Their study also highlights a yet-unsolved issue of the γ-secretase: structural dynamics during the endoproteolysis. We and others have reported conformational changes of the γ-secretase by biochemical experiments (Takeo et al., 2012; Takagi-Niidome et al, 2013; Takeo et al., 2014; Takagi-Niidome et al., 2015). Intriguingly, structures of some parts of PS (i.e., N-terminal region, TMD2, Loop 1, Loop 6) have not been resolved in this new structure. Also, the distance of the catalytic aspartates is farther than that of activated aspartic proteases. Further structural analysis of γ-secretase with inhibitors/modulators and molecular dynamics simulation would provide novel insights into the mechanistic action of the intramembrane proteolysis.


    . General and specific lipid-protein interactions in Na,K-ATPase. Biochim Biophys Acta. 2015 Sep;1848(9):1729-43. Epub 2015 Mar 16 PubMed.

    . TRP channels interaction with lipids and its implications in disease. Biochim Biophys Acta. 2015 Sep;1848(9):1818-27. Epub 2015 Mar 30 PubMed.

    . Contribution of the γ-secretase subunits to the formation of catalytic pore of presenilin 1 protein. J Biol Chem. 2012 Jul 27;287(31):25834-43. Epub 2012 Jun 11 PubMed.

    . Inhibition of γ-secretase activity by a monoclonal antibody against the extracellular hydrophilic loop of presenilin 1. Biochemistry. 2013 Jan 8;52(1):61-9. Epub 2012 Dec 14 PubMed.

    . Allosteric regulation of γ-secretase activity by a phenylimidazole-type γ-secretase modulator. Proc Natl Acad Sci U S A. 2014 Jul 22;111(29):10544-9. Epub 2014 Jul 9 PubMed.

    . Cooperative roles of hydrophilic loop 1 and the C-terminus of presenilin 1 in the substrate-gating mechanism of γ-secretase. J Neurosci. 2015 Feb 11;35(6):2646-56. PubMed.

    View all comments by Taisuke Tomita
  3. This study by Bai and colleagues resolves the γ-secretase structure to an atomic level (resolution of 3.4Ǻ). This type of detail allows the authors to map and analyze some of the reported PSEN1 disease-associated mutations and to start to develop clearer ideas about the mechanisms of the mutations. As predicted in an earlier study (Hardy and Crook, 2001), many of the mutations align along transmembrane (TM) helical faces. Bai and colleagues now analyzed 35 residues in the TMs that correspond to 101 Alzheimer’s mutations, and identified two mutational hotspots in TMs 2-5 and 6-9. In both cases the affected residues have their side chains facing the inner core of the TMs, with only one side of each TM helix being affected.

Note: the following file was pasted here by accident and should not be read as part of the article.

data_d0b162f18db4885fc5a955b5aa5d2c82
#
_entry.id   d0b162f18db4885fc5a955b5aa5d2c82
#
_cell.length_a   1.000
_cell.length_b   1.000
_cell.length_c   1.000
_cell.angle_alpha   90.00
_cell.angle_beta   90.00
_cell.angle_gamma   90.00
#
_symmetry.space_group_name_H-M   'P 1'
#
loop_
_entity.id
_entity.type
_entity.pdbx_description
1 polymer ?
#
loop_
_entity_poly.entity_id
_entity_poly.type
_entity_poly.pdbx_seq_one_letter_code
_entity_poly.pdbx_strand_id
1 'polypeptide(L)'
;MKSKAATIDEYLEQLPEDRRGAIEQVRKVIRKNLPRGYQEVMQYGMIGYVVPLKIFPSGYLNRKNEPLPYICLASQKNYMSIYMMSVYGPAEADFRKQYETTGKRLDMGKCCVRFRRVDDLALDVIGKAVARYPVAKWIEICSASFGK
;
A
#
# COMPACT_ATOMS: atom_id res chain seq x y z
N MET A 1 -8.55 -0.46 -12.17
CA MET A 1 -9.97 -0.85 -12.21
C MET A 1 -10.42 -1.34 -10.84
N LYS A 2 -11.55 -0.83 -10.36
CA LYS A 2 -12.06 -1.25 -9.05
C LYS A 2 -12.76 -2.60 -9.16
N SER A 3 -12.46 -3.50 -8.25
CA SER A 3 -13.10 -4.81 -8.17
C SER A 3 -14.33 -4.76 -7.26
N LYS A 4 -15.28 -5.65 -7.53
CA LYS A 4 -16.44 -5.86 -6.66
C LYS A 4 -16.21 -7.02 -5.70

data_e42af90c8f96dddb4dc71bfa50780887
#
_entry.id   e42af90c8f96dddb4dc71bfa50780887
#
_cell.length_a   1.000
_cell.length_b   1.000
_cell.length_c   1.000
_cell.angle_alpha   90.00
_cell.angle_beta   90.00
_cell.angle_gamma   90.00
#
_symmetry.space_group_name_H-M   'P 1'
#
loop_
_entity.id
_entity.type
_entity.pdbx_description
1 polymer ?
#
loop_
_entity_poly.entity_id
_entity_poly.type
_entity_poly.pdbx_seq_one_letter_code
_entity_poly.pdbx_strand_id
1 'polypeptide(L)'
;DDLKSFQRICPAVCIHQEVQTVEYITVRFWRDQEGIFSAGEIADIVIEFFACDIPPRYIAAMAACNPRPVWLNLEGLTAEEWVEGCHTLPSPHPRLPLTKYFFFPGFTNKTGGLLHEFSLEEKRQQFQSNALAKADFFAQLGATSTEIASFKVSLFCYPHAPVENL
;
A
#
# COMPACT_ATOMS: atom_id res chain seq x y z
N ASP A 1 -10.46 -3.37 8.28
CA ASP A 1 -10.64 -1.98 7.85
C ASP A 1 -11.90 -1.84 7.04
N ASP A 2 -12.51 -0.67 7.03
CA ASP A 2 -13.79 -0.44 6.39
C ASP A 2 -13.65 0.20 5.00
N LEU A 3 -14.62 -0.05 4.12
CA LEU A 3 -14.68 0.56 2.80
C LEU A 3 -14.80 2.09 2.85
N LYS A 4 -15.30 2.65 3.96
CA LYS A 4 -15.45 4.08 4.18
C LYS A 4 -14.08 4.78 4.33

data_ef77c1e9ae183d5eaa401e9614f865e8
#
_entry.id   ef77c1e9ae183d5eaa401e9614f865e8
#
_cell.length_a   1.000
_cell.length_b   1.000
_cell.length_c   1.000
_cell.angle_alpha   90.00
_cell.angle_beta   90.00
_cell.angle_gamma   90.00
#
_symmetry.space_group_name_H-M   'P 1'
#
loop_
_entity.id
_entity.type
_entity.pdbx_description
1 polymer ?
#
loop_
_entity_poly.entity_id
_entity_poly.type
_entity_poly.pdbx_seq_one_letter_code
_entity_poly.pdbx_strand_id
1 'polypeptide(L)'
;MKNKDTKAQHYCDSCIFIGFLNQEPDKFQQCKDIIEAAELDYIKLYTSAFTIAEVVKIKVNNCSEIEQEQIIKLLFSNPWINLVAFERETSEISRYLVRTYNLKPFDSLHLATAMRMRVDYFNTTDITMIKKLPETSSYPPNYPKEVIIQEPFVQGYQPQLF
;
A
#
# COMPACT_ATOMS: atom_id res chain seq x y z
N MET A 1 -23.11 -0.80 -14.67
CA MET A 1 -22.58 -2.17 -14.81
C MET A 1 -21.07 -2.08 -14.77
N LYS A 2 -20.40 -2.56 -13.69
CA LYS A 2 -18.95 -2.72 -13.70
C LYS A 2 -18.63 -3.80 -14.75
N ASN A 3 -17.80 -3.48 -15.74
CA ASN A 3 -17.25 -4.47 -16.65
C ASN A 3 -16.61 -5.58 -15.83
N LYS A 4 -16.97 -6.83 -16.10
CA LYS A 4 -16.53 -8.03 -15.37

This structural resolution of PSEN1 yields information that can be used when assessing pathogenicity of novel variants identified in the gene. We have previously proposed a decision tree, where the location of the variants influenced the prediction of pathogenicity (Guerreiro et al., 2010). When a new variant is identified, it should be modeled using this high-resolution structure to help in the decision regarding its pathogenicity.

    Bai and colleagues show that the mutations do not cause a consistent change in the protease activity of γ-secretase.  In fact, this was already known from biochemical analysis of the effects of presenilin mutations on γ-secretase (Chavez-Gutierrezet al. 2012). Whether this detailed knowledge of γ-secretase structure will lead to more or less work on developing inhibitors and modulators of this complex is debatable (De Strooper, 2014). And we have to remember that there are many different γ-secretases based on different presenilins, different APHs, and different splice forms of the enzyme. Clearly, therefore, this is a great step forward, but much more needs to be done.


    . The mechanism of γ-Secretase dysfunction in familial Alzheimer disease. EMBO J. 2012 May 16;31(10):2261-74. Epub 2012 Apr 13 PubMed.

    . Lessons from a failed γ-secretase Alzheimer trial. Cell. 2014 Nov 6;159(4):721-6. PubMed.

    . Genetic screening of Alzheimer's disease genes in Iberian and African samples yields novel mutations in presenilins and APP. Neurobiol Aging. 2010 May;31(5):725-31. Epub 2008 Jul 30 PubMed.

    . Presenilin mutations line up along transmembrane alpha-helices. Neurosci Lett. 2001 Jun 29;306(3):203-5. PubMed.

    View all comments by John Hardy
  4. I agree with Sam Sisodia that assessing the structure of other mutations would be useful. An obvious one is the D9 mutation which has a clear effect on function (Perez-Tur et al., 1995; Thinakaran et al., 1996).


    . A mutation in Alzheimer's disease destroying a splice acceptor site in the presenilin-1 gene. Neuroreport. 1995 Dec 29;7(1):297-301. PubMed.

    . Endoproteolysis of presenilin 1 and accumulation of processed derivatives in vivo. Neuron. 1996 Jul;17(1):181-90. PubMed.

    View all comments by John Hardy